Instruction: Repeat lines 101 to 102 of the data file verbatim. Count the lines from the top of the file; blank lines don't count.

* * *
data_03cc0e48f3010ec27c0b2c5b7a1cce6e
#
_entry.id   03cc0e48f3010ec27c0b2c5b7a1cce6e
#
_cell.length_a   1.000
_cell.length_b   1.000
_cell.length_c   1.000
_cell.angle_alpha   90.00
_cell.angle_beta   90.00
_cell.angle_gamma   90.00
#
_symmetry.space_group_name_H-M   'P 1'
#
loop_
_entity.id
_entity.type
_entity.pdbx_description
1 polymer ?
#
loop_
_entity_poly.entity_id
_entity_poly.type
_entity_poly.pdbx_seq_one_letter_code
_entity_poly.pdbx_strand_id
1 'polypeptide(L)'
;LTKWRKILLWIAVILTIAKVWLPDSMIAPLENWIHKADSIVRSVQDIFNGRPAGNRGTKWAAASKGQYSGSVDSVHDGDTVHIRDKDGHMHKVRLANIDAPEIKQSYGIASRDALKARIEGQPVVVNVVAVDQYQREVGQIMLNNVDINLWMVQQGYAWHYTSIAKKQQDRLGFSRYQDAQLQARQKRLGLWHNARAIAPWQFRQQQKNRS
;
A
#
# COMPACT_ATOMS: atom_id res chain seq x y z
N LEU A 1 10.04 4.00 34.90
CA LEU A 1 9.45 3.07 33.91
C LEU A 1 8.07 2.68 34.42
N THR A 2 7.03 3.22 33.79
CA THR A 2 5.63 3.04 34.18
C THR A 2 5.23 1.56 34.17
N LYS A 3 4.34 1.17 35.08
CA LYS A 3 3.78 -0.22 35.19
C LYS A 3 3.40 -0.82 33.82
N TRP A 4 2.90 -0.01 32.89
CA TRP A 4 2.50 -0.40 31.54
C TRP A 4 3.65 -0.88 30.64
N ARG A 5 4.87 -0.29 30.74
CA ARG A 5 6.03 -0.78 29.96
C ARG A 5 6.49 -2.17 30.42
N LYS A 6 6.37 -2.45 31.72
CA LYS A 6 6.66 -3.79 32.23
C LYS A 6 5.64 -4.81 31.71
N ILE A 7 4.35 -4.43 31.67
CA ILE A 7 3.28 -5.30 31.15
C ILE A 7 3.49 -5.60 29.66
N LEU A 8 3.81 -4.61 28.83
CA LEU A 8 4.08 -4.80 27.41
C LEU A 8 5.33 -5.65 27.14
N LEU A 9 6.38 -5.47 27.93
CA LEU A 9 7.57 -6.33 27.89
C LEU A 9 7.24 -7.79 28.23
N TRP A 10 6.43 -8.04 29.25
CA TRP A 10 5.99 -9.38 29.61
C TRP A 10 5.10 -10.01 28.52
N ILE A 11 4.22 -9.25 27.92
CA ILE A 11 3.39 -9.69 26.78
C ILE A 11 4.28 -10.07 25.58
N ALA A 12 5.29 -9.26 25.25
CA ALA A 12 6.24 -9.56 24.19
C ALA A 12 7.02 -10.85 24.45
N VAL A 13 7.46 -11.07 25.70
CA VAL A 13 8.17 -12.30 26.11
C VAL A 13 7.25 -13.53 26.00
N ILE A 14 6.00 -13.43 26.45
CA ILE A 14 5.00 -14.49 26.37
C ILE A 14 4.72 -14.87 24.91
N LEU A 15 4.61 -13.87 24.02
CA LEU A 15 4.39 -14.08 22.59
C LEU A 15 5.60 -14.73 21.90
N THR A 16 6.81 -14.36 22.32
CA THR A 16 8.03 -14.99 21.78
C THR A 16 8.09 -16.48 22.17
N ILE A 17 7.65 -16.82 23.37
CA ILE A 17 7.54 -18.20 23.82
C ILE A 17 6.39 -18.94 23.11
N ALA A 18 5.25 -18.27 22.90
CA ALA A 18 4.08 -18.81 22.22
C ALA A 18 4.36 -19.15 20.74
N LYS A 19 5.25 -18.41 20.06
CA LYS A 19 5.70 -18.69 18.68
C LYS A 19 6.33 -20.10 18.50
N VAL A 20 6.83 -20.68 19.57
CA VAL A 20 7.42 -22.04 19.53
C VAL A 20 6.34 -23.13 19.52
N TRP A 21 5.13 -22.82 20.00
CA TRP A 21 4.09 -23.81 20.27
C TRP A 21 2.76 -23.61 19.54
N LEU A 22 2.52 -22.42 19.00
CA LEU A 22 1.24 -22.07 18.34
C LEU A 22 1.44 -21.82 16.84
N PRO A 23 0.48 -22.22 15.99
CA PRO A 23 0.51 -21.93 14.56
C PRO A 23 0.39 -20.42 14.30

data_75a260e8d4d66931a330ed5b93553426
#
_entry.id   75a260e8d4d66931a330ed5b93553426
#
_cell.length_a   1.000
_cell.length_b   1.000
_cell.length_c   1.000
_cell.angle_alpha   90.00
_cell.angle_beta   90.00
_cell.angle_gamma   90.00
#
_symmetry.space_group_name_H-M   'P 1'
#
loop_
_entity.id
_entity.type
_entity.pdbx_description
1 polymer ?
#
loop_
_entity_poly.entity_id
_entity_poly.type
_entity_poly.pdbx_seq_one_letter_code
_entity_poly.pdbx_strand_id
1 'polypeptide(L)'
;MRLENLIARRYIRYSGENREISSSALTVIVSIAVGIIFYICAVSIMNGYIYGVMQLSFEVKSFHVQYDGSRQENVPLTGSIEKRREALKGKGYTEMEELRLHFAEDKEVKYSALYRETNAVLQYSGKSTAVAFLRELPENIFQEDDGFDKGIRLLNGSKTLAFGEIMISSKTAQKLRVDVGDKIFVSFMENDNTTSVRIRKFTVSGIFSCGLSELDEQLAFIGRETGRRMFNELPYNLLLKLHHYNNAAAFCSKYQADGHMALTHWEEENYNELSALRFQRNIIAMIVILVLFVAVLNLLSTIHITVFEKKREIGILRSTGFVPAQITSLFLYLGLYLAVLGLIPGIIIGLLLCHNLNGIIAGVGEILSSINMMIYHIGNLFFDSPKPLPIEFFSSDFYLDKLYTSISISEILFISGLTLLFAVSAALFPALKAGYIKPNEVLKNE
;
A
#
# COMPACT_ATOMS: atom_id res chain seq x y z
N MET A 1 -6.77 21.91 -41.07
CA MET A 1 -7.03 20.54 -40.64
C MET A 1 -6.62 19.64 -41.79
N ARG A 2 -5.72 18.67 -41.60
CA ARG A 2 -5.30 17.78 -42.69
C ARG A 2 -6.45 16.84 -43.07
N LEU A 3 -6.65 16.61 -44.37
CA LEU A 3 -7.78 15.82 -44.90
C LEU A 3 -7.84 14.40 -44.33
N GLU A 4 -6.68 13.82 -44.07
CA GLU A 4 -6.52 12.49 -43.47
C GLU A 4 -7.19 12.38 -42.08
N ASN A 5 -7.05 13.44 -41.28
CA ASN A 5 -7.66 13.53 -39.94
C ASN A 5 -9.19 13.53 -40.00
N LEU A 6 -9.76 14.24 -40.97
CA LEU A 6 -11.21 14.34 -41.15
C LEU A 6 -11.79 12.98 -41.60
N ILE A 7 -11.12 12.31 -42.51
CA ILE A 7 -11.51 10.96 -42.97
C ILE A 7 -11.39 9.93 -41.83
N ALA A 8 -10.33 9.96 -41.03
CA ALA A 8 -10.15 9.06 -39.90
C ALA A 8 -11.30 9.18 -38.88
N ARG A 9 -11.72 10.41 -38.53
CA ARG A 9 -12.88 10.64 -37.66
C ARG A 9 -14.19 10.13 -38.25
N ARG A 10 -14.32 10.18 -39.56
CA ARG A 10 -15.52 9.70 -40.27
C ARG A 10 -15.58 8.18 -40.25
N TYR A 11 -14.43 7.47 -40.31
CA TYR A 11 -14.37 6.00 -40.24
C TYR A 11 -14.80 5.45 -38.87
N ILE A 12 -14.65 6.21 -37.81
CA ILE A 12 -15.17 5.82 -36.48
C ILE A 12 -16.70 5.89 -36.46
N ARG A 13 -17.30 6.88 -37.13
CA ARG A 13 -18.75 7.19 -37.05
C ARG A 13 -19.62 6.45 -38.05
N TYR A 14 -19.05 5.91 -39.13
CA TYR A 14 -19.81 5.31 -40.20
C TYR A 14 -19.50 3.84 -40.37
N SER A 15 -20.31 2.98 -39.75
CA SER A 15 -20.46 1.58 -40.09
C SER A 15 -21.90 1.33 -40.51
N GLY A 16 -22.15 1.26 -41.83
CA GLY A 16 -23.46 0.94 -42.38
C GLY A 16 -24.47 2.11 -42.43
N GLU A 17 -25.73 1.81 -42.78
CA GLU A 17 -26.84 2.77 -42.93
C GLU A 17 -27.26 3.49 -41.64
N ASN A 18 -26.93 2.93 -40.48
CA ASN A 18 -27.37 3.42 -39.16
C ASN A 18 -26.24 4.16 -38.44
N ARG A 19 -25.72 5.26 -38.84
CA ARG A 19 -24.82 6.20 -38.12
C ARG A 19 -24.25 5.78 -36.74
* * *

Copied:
#
_entry.id   75a260e8d4d66931a330ed5b93553426